I live in an expensive Sydney suburb. That’s not a boast. It’s a fact. It’s a fact that’s relevant because I’m frequently told I can’t afford to live there, by people who don’t know anything about me.
“You should be living somewhere a lot cheaper,” they sagely advise me. As if I just moved to the suburb on a whim and have no idea what I’m doing with my life, or my money.
But that’s not true. I can afford it. Not because I come from a wealthy family. Not because my ex-husband pays child support or any other money. But because I’ve earned it.
Why do I need to explain this? Why is this assumption made? Would people say this to a man?
The Uber driver who picks me up and tells me that I could be living an hour away from my job in a less expensive house – he’s assuming I’m not a CEO, or a surgeon, or in some other high-paying field. He’s possibly also assuming he needs to advise me because as a man, he understands money in a way I don’t.
So the implication is that I’m not worthy. I don’t deserve to be there. I shouldn’t be there.
The people who know I’m single – is it so unfathomable to them that I can achieve financial stability without a partner?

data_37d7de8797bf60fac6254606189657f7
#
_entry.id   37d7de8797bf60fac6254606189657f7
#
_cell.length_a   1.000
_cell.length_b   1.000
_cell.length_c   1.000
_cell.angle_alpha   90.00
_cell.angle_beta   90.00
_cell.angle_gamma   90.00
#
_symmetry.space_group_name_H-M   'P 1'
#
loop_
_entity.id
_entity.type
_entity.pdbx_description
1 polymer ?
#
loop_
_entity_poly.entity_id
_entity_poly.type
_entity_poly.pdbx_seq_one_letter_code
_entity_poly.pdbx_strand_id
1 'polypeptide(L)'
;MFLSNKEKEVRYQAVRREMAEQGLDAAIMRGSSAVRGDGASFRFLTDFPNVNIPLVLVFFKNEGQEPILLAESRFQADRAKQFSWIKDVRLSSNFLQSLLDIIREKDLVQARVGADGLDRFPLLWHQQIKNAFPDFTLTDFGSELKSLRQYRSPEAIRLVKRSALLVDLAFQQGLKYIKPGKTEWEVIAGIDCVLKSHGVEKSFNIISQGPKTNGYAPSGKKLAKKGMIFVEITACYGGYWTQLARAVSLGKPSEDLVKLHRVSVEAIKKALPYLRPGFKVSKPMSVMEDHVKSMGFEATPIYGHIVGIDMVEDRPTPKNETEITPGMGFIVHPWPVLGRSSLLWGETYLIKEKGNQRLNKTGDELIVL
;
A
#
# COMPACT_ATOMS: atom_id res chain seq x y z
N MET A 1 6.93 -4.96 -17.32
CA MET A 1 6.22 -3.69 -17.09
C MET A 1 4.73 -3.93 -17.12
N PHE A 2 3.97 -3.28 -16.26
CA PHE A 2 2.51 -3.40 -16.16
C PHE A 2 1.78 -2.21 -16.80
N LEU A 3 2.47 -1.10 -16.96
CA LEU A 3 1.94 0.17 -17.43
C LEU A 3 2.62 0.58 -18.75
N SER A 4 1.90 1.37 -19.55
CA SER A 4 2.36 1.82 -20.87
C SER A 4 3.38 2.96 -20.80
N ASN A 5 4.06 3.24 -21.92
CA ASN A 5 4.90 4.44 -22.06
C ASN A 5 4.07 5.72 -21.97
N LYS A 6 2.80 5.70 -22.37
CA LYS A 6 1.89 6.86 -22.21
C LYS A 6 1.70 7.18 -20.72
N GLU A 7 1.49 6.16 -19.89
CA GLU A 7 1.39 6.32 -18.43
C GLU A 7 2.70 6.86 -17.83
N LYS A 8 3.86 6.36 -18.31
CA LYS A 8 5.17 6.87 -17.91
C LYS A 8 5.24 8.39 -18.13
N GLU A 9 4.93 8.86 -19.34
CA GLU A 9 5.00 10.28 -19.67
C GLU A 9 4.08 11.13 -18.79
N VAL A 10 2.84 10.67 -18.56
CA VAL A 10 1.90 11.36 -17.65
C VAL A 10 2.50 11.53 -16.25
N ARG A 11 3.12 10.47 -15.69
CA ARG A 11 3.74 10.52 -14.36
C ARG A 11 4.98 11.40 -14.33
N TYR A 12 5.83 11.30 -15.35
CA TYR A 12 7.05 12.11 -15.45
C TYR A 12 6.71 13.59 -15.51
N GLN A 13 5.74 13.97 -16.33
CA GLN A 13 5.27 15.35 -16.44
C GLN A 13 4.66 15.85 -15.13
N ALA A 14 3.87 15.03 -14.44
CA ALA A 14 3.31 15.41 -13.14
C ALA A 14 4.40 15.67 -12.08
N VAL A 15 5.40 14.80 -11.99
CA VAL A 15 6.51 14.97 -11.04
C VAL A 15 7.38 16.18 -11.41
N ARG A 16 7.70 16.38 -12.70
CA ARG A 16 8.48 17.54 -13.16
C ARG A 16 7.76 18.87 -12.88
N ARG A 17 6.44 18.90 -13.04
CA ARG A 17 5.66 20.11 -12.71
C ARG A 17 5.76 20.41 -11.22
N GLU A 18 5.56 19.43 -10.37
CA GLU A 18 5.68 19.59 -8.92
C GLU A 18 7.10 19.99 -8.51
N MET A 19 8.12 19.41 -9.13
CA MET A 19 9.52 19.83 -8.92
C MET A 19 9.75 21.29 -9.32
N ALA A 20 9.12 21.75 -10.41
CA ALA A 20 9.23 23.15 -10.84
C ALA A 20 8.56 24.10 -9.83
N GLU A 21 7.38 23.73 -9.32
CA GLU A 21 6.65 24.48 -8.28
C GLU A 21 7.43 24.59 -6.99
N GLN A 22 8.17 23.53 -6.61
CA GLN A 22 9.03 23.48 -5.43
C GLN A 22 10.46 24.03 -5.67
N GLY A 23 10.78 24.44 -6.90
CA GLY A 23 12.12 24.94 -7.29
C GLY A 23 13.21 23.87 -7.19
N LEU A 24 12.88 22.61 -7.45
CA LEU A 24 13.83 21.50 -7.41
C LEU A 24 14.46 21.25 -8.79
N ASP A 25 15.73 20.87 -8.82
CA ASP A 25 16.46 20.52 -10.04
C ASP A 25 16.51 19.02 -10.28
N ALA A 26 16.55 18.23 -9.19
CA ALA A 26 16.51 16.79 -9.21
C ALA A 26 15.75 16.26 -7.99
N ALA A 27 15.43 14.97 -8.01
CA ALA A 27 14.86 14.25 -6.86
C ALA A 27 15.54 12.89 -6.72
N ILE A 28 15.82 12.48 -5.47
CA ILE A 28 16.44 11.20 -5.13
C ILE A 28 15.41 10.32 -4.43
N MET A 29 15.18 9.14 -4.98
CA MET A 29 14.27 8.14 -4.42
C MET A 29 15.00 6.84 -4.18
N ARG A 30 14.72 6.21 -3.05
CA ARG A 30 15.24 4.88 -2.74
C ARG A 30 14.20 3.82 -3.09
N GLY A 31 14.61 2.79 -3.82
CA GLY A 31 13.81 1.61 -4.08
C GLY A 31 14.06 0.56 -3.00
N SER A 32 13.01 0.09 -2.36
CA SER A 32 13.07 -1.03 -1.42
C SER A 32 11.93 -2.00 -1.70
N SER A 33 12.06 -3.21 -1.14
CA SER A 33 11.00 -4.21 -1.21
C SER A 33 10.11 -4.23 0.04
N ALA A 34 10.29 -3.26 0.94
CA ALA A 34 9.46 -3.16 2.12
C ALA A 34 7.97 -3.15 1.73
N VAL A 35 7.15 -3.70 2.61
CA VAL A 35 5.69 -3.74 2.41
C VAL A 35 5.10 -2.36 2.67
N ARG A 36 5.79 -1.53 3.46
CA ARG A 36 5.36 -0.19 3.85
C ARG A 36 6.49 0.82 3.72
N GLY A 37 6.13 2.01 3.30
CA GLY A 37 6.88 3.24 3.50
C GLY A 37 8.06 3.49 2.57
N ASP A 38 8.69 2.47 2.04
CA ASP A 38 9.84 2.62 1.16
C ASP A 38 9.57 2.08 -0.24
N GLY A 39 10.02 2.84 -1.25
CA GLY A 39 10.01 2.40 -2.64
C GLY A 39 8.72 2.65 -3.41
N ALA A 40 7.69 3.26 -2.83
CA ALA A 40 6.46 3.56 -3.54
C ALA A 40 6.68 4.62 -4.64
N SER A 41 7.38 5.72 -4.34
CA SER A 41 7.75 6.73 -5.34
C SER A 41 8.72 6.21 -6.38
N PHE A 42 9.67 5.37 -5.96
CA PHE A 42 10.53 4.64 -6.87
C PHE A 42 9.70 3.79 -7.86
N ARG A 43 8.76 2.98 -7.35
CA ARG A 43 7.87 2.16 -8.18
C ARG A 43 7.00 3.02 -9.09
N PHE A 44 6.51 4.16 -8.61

In this experience, I feel some kinship with Jennifer Aniston. Imagine being at the top of your game for twenty years, having a financially successful and fulfilling career, and being defined as “unlucky in love”. We don’t hear about whether Aniston’s films have flopped, or exceeded expectations. We don’t examine her involvement in the #MeToo movement, which she gave $500,000 to. But the sensational headlines around Aniston pose questions about what she is doing with her love life, as if her career is not happening.
But it is happening, and it has been happening, regardless of her marital status. There shouldn't be articles about Aniston's incredibly successful career, and her incredible Architectural Digest house, only as her 'saviour' and 'comfort' now that she's 'divorced again' - and 'without children'. Aniston's longevity in a youth-obsessed industry is a testament to her skills, and that should always be the focus of everything we say about her, plus or minus a husband.